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The Strange Effects of Weather on Human Behaviour

STRANGE EFFECTS OF WEATHER ON HUMAN BEHAVIOUR HOT WEATHER VIOLENCE It's been suggested that increased temperatures can lead to a rise in the occurrence of violent crimes. Some attribute this to a greater level of discomfort causing aggressive behaviour, whereas others believe it's simply a matter of more people being out and about during warmer weather, and therefore, there are more potential victims. GAMBLING Itt's been suggested that we're more likely to gamble on days when the weather is sunny, particularly if the sunshine is unexpected. The phenomenon is said to occur because the good weather causes feelings of excitement which then leads us to take riskier bets. INCREASE IN TRUST The brain's insular cortex is responsible for our social decisions and feelings of trust, and is stimulated by physical warmth and pleasure. Therefore, when we're exposed to warmer temperatures, we are likely to be more trusting of those around us. This theory has been supported in many experiments whereby the difference of a hot drink or ice pack has resulted in different levels of trust in the participants. BIRTH RATES Research has found that there is actually a strong correlation between higher temperatures and reduced birth rates nine months later. Following the publication of these results, there has been growing concern over the effects of global warming on our population levels. GENEROSITY It's been suggested that warmer temperatures will tend to make people more generous in their day-to-day lives, as it improves our moods and encourages us to be more helpful. One study tested the effects of sunlight on a driver's willingness to pick up hitchhikers. The results showed that people were much more likely to offer help to the hitchhikers on sunny days than they were when it was cloudy. HOT & COLD WEATHER ALTERED JUDGEMENT It's claimed that hot and cold temperatures can influence the way we judge others. One study found that in a criminal trial, the temperature of the room had a direct effect on the jury's perception of the criminal on trial. In cold rooms, they were more likely to see criminals as cold-blooded offenders whose crimes were prearranged. COLD WEATHER PREFERENCE FOR ROMANCE Research has found that when we feel physically cold, we're more likely to seek psychological warmth. Researchers manipulated the room temperatures of participants and then asked them to pick out a movie. There was a significant correlation between being in the colder conditions and choosing to watch a romantic film. SEASONAL WEATHER SUICIDE Although winter is the time when most of us will experience a dip in our mood due to the change in weather and sunlight, it's actually during late spring to early summer when we'll tend to see a spike in suicide and self-harm. Although there is no definitive explanation behind this, many believe it is to do with the increased interaction which occurs during these seasons, triggering more suicidal thoughts. SAD (SEASONAL AFFECTIVE DISORDER) Seasonal affective disorder is a depressive illness which is commonly attributed to the lack of sunlight during winter. Symptoms of this disorder are associated with a craving to hibernate, overeat and oversleep. SAD is actually a relatively uncommon condition, but even people who do not suffer from this illness can commonly experience drops in their mood levels and happiness during the winter months or in colder climates. EXTREME WEATHER INCREASE IN EMPATHY From small gestures, such as donating to homeless shelters during the harshest days of winter, to the more extreme examples of stepping out in a severe storm to rescue someone in need. Acts of empathy, kindness and communal spirit are often drawn out of people when they suffer the shared hardships which can occur as a result of more extreme weather conditions. MENTAL HEALTH PROBLEMS People who live in high-risk areas for extreme weather events can experience serious mental health problems including depression, anxiety and post-traumatic stress, due to both the actual event and the aftermath. It's been suggested that global warming could have a significant impact on mental health, including increased stress, substance abuse, anxiety related disorders and even suicides. FULL MOON CRIME RATES Some believe that the presence of a full moon can cause certain irregular behaviour amongst humans and animals. Studies of crime rates have often found links between full-moon days and spikes in crime. There were even plans within the UK to put extra officers on the streets during full moons to counteract this increased anti-social behaviour. GB Sources: energy supply 000 000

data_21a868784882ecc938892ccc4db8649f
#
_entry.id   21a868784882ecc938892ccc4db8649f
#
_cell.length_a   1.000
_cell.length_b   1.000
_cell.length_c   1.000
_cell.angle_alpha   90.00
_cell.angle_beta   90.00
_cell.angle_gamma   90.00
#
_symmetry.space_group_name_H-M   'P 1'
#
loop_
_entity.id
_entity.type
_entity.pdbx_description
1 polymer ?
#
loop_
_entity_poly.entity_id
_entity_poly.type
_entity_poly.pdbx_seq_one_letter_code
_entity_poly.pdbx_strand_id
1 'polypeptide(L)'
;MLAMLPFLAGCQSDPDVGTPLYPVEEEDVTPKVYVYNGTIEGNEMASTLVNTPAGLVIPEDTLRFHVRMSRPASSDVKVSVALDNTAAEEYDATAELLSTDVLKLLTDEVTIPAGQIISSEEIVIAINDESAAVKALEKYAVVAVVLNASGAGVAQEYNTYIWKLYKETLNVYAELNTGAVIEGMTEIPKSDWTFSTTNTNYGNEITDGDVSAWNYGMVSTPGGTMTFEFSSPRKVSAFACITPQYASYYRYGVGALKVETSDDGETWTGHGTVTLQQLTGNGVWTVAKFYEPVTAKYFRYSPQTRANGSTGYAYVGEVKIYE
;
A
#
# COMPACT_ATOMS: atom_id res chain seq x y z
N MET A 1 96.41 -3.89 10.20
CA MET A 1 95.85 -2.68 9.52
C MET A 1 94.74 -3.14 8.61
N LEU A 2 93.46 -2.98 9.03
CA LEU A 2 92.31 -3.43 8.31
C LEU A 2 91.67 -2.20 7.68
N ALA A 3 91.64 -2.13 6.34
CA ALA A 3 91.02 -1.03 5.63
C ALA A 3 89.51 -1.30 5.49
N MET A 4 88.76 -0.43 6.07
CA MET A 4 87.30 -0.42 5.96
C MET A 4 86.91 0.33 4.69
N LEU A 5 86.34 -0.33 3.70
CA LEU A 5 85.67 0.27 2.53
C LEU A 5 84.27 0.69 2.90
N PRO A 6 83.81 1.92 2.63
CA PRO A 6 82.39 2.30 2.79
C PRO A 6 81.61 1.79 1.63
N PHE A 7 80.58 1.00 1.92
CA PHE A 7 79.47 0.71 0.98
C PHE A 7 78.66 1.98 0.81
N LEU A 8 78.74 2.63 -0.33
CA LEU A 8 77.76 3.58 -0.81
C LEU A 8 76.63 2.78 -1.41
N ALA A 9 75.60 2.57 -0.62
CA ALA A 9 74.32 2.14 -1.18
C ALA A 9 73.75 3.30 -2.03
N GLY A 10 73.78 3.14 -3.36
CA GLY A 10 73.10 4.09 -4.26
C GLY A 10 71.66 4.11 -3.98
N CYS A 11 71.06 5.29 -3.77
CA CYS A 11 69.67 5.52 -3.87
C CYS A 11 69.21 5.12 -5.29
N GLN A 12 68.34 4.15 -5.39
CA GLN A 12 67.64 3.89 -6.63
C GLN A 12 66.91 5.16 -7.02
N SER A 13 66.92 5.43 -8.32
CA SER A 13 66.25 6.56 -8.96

The Strange Effects of Weather on Human Behaviour

shared by GBenergysupply on Apr 30
We all know that, as much as we’d like to, we can’t control the weather. But what we don’t seem to realise is how much the weather actually controls us. From an increase in violent behaviour in ...


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